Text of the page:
The Sixers now have another clear avenue to trade Harden should the Miami Heat feel the need to salvage their own situation after fumbling the bag on yet another star. But they could also use this as an opportunity to call up the Los Angeles Clippers, Harden's destination of choice. While Harden's desire to join LA hasn’t been reciprocated as heavily, adding a star playmaker alongside Kawhi Leonard and Paul George should be enticing to a Clippers team eager to make a deep playoff run.

The framework of a three-team deal that gets Holiday to Philly and Harden to Los Angeles could look like this:

  • Sixers get: Holiday, Robert Covington
  • Clippers get: James Harden, P.J. Tucker
  • Trail Blazers get: Marcus Morris Sr., Nicolas Batum, 2028 first-round pick from Clippers, two 2024 second-round picks from Clippers

If the Sixers need to offer a second-round draft pick of their own instead of the Clippers since Harden's trade value is tanked, so be it. But this structure or something similar should appeal to each team.

The Clippers would be giving up a significant amount of draft capital, including the nearest first-round pick they can trade, and land not only Harden but also Tucker, someone they were rumored to be interested in. Tucker gives LA a bigger forward to play alongside its two star wings and gives them the option to go super small.

The Sixers swap Tucker with another former Philly player in Covington who can play more like a prototypical wing than Tucker. While Tucker's rugged size makes him useful in certain spots, Covington can allow Tobias Harris to take on bigger players, which he is better equipped for. At the very least, they could serve as a platoon for whatever the most demanding wing assignment is. RoCo is also a more valuable floor spacer since he is comfortable shooting above-the-break triples, which Tucker is not.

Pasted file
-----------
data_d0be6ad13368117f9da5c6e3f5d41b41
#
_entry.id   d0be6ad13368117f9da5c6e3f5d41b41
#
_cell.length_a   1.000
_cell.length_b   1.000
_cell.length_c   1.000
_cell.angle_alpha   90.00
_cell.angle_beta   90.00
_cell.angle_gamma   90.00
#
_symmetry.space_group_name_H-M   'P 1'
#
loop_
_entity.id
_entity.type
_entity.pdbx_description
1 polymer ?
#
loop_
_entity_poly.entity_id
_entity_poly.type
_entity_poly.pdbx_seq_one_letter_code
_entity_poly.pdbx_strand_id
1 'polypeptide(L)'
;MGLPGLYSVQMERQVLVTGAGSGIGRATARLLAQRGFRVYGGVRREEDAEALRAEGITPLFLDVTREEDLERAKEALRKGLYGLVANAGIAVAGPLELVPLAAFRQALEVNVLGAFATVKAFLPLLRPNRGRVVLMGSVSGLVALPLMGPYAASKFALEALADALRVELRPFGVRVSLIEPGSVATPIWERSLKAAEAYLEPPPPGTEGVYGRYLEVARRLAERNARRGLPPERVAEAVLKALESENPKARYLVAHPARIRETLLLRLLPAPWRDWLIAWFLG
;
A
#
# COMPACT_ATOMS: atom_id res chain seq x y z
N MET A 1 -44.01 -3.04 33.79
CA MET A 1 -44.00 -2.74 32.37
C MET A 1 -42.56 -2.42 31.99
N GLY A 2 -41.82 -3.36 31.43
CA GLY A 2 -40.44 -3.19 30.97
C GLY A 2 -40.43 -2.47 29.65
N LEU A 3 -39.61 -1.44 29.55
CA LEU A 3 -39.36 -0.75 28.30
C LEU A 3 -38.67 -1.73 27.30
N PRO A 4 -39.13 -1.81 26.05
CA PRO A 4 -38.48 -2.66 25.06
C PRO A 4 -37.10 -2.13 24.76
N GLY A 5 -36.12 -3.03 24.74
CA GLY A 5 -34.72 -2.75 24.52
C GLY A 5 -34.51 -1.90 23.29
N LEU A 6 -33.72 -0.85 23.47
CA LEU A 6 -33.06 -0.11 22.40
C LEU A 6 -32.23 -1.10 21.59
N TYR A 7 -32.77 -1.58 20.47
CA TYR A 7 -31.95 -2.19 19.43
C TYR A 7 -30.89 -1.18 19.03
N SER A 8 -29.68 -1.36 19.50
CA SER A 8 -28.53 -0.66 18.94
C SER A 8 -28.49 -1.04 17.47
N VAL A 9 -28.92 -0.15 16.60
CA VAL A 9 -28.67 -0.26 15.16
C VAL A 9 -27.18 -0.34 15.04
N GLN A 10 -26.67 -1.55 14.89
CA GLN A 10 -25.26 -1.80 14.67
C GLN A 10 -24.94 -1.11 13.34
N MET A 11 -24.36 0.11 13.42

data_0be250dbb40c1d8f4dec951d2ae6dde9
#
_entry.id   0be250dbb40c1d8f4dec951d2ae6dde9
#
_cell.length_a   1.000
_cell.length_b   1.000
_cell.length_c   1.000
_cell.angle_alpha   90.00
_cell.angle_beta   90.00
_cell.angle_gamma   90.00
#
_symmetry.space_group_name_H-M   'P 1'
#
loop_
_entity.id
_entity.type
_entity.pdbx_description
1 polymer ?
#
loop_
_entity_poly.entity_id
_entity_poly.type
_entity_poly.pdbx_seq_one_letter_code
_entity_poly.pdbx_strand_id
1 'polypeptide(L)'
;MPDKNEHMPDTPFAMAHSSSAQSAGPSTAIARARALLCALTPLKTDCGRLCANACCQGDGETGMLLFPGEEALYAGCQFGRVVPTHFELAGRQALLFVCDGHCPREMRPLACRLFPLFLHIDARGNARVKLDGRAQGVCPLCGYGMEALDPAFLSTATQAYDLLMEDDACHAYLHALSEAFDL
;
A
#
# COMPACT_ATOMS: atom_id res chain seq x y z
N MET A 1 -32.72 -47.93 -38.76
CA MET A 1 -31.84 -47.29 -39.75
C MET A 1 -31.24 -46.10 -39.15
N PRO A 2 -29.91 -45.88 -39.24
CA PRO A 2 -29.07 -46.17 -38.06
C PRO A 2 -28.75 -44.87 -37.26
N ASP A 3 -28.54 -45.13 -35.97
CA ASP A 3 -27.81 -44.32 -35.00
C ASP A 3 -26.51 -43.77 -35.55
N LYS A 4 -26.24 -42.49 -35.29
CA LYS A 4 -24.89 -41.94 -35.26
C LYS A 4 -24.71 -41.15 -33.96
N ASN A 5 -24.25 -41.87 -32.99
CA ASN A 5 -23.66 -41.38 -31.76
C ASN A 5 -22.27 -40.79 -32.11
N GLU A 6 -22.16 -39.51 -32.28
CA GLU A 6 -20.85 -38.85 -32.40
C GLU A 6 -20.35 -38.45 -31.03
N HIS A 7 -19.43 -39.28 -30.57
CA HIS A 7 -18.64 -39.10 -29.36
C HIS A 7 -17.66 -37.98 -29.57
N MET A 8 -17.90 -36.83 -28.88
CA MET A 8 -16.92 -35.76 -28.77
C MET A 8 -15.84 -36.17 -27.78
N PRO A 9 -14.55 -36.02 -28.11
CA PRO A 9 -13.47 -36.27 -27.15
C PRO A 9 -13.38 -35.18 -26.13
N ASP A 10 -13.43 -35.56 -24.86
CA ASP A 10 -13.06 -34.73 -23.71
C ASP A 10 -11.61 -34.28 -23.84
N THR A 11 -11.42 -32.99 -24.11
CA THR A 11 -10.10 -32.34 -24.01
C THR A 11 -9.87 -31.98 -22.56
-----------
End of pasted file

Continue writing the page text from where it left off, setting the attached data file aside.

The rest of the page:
The Blazers keep the reunions coming by welcoming back Batum along with Morris, who could provide depth for them until they get flipped to another team themselves. At worst, Portland allows their contracts to expire at the end of the season. Since the Blazers targeted the Bucks' picks in five or so years — a period of time when their window of playoff contention seems likely to be on the downswing — it stands to reason they would accept another similar pick.

Even if Holiday doesn’t work out like the Sixers want him to, he's under contract for just two more seasons (with the second year containing a player option). Philly can move on and look to build a better using its cap space. Moving on from Tucker opens up even more room, though offloading Holiday and receiving significantly less money to retain space could be a mighty challenge.

The chances that Holiday works out that poorly are not very high, though. He is a tough-minded, versatile veteran who works with Embiid and Maxey and has something Philly values heavily: championship experience. Landing a player of his caliber would be the icing on the cake of a trade featuring the addition-by-subtraction element of ditching a frustrated Harden. The Sixers must act quickly.